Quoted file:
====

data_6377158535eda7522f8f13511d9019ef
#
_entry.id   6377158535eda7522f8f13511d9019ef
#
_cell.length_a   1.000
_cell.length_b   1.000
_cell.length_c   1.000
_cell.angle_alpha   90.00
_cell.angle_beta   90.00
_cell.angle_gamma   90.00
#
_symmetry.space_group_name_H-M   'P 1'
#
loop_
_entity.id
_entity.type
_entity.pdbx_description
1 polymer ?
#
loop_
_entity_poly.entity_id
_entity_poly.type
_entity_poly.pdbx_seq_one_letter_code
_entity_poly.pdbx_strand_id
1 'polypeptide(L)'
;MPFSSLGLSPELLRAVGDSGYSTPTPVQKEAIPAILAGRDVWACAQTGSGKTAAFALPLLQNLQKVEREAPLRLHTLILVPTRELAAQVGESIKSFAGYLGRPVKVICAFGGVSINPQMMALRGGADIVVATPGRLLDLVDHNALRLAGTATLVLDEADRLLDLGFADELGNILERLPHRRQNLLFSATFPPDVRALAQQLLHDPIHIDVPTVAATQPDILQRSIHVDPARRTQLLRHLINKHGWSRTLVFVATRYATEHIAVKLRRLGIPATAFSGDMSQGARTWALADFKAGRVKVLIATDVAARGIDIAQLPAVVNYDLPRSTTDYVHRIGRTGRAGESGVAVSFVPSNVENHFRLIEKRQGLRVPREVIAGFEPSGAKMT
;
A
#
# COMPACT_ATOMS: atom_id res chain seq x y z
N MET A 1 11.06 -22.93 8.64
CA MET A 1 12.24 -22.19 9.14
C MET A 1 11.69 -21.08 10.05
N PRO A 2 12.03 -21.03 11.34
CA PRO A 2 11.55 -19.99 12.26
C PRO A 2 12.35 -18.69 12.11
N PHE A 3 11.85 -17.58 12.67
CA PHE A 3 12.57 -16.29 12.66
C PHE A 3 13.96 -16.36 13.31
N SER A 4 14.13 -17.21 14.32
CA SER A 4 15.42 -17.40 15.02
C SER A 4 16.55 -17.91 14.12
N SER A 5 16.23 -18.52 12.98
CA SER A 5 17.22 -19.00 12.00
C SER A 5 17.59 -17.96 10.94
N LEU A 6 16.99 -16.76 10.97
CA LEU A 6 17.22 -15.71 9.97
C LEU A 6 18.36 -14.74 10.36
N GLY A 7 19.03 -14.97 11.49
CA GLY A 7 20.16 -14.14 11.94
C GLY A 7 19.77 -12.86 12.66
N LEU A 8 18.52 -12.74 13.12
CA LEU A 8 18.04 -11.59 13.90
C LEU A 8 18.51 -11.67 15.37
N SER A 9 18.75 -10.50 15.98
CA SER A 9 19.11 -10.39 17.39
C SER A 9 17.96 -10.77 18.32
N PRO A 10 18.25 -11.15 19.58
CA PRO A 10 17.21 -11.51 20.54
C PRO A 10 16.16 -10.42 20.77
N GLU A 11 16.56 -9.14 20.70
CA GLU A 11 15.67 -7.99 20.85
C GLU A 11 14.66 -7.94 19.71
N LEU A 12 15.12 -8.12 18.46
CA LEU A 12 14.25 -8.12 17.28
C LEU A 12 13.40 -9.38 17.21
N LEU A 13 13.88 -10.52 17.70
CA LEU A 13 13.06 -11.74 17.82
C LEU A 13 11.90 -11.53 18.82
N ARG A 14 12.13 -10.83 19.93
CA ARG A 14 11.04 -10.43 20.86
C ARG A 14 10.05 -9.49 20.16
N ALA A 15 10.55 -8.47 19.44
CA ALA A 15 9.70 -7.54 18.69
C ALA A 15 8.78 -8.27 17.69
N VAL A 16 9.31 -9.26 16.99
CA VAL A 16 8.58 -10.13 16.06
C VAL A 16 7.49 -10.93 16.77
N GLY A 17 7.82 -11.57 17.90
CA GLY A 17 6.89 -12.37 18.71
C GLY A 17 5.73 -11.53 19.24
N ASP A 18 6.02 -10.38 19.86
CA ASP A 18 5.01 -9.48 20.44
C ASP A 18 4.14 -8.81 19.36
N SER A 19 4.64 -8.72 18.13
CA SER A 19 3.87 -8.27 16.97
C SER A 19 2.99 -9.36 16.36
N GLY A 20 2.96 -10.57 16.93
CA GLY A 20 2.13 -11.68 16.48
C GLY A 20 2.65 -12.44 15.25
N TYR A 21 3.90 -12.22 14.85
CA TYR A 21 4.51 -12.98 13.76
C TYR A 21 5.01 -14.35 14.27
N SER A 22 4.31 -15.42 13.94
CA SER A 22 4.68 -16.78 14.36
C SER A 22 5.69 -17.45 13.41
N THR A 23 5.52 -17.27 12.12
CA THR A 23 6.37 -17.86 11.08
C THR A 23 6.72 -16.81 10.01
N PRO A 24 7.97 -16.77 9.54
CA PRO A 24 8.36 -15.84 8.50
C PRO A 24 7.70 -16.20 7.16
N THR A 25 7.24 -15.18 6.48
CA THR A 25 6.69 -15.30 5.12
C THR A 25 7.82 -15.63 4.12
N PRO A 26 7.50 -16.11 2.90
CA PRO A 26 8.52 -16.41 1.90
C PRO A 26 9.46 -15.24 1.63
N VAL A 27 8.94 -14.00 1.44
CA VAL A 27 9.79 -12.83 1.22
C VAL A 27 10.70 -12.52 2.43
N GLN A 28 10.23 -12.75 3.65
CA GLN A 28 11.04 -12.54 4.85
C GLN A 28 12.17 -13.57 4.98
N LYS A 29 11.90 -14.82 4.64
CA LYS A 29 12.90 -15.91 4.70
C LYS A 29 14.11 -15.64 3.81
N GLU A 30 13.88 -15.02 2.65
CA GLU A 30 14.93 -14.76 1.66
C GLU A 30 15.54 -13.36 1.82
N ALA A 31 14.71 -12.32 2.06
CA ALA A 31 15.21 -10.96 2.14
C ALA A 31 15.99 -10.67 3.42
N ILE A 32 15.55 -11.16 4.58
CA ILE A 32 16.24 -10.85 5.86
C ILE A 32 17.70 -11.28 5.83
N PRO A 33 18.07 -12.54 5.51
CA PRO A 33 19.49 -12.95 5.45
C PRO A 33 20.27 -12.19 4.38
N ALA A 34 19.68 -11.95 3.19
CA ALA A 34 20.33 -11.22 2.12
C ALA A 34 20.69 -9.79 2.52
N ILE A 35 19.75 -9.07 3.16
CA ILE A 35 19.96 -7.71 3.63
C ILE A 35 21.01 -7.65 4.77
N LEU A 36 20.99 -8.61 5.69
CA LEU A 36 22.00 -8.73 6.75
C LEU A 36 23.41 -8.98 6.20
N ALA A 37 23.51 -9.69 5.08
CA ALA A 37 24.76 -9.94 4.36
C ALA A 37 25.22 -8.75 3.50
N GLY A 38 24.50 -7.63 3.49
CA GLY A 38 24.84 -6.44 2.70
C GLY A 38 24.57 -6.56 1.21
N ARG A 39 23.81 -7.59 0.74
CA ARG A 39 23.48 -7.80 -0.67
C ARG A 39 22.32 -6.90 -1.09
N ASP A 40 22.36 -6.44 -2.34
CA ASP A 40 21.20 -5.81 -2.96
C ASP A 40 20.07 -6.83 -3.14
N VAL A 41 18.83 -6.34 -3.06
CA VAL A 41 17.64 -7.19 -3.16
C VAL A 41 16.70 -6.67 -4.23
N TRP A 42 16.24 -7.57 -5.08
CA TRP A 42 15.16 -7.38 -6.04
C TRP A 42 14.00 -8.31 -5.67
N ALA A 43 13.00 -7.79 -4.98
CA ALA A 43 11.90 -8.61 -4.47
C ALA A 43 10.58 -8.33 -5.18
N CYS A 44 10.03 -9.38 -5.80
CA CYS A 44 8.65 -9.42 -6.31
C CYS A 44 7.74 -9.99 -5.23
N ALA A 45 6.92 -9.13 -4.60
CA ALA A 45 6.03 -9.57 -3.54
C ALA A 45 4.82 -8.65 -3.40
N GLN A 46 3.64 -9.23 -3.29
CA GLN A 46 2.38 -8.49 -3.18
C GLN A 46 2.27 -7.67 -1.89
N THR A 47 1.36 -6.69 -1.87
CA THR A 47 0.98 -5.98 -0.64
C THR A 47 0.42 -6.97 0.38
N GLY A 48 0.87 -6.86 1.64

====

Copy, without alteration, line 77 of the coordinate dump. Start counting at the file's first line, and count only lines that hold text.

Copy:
CA VAL A 16 8.58 -10.13 16.06